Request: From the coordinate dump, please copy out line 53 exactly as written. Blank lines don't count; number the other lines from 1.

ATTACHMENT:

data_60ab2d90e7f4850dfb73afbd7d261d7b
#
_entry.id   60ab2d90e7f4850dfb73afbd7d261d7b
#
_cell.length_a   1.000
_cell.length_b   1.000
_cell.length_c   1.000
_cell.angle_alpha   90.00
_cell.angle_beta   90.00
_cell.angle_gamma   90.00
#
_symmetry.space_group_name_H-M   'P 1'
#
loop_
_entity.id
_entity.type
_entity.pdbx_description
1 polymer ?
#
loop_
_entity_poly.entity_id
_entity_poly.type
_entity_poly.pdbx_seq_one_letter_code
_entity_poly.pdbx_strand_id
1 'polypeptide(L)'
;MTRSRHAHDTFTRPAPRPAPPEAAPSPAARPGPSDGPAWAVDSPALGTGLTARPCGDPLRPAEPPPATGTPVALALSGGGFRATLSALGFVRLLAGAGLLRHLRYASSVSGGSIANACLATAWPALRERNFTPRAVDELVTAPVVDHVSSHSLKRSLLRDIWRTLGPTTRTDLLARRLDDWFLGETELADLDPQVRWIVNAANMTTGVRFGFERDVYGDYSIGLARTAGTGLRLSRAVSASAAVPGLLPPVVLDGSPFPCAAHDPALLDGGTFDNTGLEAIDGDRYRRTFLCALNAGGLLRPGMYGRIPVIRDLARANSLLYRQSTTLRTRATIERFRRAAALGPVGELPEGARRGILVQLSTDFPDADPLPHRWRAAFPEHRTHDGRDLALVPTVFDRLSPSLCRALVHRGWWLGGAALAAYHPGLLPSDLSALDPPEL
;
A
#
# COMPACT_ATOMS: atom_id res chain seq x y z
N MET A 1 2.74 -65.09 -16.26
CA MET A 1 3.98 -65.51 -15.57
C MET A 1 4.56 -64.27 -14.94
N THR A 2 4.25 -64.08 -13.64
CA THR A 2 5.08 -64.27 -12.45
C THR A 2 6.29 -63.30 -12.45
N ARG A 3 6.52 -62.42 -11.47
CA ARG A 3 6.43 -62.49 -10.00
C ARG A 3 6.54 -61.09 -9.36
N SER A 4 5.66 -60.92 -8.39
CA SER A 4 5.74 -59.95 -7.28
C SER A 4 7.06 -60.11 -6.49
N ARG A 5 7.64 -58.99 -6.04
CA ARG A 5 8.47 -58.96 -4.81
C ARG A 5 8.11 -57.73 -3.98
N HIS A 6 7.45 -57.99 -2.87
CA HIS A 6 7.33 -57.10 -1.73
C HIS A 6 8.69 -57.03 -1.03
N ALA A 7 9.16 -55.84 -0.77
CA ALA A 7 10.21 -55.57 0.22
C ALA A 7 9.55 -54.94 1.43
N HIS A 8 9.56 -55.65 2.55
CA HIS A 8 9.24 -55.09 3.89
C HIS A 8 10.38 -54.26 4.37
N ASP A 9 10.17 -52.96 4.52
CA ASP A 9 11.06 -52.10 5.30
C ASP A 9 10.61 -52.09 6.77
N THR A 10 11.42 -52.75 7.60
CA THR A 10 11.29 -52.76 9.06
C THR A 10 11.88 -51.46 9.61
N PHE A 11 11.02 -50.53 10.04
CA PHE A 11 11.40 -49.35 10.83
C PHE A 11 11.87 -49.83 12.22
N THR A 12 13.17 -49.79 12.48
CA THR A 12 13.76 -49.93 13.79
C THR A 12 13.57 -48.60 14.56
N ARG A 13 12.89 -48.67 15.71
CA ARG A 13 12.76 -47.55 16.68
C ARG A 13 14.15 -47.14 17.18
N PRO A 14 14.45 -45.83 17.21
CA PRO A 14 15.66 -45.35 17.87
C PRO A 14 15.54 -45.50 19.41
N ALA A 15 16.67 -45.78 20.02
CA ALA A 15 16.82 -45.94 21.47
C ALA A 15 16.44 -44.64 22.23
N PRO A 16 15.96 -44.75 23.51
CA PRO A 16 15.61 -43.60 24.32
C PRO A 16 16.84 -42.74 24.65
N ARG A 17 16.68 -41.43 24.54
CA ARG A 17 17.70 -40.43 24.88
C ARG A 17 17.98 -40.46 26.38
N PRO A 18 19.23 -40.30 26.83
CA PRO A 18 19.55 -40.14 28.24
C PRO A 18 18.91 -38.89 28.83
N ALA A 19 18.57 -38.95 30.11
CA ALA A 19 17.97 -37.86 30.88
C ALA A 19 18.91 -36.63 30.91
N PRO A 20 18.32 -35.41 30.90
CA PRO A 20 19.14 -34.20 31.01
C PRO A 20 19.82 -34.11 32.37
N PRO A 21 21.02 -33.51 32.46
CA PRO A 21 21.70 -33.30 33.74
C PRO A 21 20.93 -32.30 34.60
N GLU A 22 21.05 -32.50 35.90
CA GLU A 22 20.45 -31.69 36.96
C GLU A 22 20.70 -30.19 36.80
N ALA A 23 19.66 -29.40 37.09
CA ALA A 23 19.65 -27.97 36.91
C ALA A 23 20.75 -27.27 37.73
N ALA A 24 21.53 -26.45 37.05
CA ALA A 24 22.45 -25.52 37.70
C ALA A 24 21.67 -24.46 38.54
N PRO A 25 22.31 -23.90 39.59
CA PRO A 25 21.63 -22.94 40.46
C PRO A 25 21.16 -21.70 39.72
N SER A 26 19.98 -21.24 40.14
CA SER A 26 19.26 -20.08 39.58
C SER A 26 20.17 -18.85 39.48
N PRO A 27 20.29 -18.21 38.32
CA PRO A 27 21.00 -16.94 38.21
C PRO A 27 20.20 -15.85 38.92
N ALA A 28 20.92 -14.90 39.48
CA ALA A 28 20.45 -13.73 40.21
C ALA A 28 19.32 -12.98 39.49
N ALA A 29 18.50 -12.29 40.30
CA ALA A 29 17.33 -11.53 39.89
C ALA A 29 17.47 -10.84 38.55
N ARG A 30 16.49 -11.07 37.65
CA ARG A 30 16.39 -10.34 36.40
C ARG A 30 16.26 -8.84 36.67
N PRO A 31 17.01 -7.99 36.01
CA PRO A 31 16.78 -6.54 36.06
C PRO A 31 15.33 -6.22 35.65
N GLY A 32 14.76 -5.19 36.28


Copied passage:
CA HIS A 8 9.24 -55.09 3.89